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Non-parametric methods for cost-effectiveness analysis: the central limit theorem and the bootstrap compared


  • Richard M. Nixon

    (MRC Biostatistics Unit, Institute of Public Health, Cambridge, UK)

  • David Wonderling

    (National Collaborating Centre for Acute Care, Royal College of Surgeons of England, London, UK)

  • Richard D. Grieve

    (Department of Public Health and Policy, London School of Hygiene and Tropical Medicine, London, UK)


Cost-effectiveness analyses (CEA) alongside randomised controlled trials commonly estimate incremental net benefits (INB), with 95% confidence intervals, and compute cost-effectiveness acceptability curves and confidence ellipses. Two alternative non-parametric methods for estimating INB are to apply the central limit theorem (CLT) or to use the non-parametric bootstrap method, although it is unclear which method is preferable. This paper describes the statistical rationale underlying each of these methods and illustrates their application with a trial-based CEA. It compares the sampling uncertainty from using either technique in a Monte Carlo simulation. The experiments are repeated varying the sample size and the skewness of costs in the population. The results showed that, even when data were highly skewed, both methods accurately estimated the true standard errors (SEs) when sample sizes were moderate to large (n>50), and also gave good estimates for small data sets with low skewness. However, when sample sizes were relatively small and the data highly skewed, using the CLT rather than the bootstrap led to slightly more accurate SEs. We conclude that while in general using either method is appropriate, the CLT is easier to implement, and provides SEs that are at least as accurate as the bootstrap. Copyright © 2009 John Wiley & Sons, Ltd.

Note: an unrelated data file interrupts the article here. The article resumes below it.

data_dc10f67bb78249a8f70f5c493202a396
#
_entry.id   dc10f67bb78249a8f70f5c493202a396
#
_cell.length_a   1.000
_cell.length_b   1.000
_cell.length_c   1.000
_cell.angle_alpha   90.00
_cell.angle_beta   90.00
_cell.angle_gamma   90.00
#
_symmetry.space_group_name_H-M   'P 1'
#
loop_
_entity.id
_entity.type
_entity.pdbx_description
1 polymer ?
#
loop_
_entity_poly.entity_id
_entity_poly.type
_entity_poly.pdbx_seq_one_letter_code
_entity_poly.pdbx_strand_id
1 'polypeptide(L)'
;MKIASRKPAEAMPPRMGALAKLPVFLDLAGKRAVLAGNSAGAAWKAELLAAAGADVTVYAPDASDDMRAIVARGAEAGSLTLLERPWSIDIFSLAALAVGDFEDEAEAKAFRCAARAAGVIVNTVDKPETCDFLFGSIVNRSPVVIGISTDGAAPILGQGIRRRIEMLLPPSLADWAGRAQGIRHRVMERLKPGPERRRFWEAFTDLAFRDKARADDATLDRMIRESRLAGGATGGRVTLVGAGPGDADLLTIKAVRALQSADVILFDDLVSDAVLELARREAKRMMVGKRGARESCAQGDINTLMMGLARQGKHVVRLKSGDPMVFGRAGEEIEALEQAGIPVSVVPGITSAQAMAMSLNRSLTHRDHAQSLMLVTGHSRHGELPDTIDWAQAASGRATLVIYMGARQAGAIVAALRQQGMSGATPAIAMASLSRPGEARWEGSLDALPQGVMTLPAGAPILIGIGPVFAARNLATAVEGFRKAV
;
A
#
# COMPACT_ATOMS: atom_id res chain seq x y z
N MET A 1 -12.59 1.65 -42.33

Suggested Citation

  • Richard M. Nixon & David Wonderling & Richard D. Grieve, 2010. "Non-parametric methods for cost-effectiveness analysis: the central limit theorem and the bootstrap compared," Health Economics, John Wiley & Sons, Ltd., vol. 19(3), pages 316-333.
  • Handle: RePEc:wly:hlthec:v:19:y:2010:i:3:p:316-333
    DOI: 10.1002/hec.1477

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    References listed on IDEAS

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    Cited by:

    1. Janet MacNeil Vroomen & Iris Eekhout & Marcel G. Dijkgraaf & Hein van Hout & Sophia E. de Rooij & Martijn W. Heymans & Judith E. Bosmans, 2016. "Multiple imputation strategies for zero-inflated cost data in economic evaluations: which method works best?," The European Journal of Health Economics, Springer;Deutsche Gesellschaft für Gesundheitsökonomie (DGGÖ), vol. 17(8), pages 939-950, November.
    2. Edmond S.-W. Ng & Richard Grieve & James R. Carpenter, 2013. "Two-stage nonparametric bootstrap sampling with shrinkage correction for clustered data," Stata Journal, StataCorp LP, vol. 13(1), pages 141-164, March.
    3. Theodoros Mantopoulos & Paul M. Mitchell & Nicky J. Welton & Richard McManus & Lazaros Andronis, 2016. "Choice of statistical model for cost-effectiveness analysis and covariate adjustment: empirical application of prominent models and assessment of their results," The European Journal of Health Economics, Springer;Deutsche Gesellschaft für Gesundheitsökonomie (DGGÖ), vol. 17(8), pages 927-938, November.
    4. Bebu, Ionut & Luta, George & Mathew, Thomas & Kennedy, Paul A. & Agan, Brian K., 2016. "Parametric cost-effectiveness inference with skewed data," Computational Statistics & Data Analysis, Elsevier, vol. 94(C), pages 210-220.

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